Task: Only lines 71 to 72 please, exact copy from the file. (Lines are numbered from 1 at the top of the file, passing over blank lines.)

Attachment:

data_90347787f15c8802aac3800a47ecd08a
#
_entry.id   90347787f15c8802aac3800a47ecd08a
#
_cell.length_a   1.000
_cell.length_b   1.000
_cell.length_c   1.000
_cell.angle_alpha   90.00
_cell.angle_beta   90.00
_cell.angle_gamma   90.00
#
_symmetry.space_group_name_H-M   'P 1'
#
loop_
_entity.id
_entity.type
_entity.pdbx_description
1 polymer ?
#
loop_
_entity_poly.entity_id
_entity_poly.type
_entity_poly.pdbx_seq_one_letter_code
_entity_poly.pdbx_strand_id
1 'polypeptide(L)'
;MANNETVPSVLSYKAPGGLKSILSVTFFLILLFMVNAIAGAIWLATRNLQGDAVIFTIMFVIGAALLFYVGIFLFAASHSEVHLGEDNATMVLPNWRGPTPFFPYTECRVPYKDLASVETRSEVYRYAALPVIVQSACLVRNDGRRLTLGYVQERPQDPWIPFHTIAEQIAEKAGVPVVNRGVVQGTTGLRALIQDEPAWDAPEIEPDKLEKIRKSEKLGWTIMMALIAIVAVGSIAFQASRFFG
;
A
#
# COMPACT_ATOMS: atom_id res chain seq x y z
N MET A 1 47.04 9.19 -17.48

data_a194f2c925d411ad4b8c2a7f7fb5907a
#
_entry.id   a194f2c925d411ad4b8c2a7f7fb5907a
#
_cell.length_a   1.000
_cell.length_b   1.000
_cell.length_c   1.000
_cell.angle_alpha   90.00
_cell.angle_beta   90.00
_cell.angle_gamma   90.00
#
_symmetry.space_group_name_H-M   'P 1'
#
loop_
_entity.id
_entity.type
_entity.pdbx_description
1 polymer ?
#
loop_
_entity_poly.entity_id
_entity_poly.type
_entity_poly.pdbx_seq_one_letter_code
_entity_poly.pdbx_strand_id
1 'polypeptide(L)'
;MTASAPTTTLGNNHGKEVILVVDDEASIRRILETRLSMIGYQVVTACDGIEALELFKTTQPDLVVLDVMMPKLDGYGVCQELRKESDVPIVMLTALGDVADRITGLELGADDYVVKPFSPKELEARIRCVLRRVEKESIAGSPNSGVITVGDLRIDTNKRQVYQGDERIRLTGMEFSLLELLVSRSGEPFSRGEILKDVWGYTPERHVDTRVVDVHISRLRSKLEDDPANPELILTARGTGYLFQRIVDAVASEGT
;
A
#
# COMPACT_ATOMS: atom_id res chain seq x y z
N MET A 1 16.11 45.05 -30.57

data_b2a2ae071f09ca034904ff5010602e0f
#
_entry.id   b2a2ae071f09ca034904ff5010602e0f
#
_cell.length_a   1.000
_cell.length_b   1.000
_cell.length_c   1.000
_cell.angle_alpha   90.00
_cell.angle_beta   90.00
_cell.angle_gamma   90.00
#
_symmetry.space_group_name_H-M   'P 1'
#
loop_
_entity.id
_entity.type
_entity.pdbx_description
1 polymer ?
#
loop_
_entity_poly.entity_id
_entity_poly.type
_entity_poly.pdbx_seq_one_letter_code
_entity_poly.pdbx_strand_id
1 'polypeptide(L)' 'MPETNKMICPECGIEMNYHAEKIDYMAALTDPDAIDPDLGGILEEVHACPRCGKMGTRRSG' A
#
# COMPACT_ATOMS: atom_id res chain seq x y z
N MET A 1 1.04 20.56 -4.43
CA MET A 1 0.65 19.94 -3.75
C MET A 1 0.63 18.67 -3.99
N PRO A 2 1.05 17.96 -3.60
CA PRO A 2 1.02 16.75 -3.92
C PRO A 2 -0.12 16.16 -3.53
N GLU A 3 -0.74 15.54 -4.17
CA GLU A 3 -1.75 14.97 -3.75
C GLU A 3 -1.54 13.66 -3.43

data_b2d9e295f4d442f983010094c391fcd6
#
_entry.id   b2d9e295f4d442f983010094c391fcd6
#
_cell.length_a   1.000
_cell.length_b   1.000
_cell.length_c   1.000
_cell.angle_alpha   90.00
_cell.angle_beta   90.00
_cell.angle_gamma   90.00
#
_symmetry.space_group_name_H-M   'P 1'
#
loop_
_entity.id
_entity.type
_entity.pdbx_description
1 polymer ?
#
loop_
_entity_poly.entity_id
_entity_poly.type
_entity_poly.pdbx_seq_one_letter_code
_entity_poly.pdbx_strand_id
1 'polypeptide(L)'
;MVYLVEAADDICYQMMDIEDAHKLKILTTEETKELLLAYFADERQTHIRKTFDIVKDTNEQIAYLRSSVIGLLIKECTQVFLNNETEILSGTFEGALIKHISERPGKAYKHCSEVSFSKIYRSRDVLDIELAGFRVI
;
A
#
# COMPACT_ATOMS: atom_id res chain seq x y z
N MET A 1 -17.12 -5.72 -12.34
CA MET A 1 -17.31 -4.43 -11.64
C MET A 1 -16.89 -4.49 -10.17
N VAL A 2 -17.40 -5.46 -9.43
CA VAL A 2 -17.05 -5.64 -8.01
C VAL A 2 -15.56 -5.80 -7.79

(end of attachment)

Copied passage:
_cell.angle_beta   90.00
_cell.angle_gamma   90.00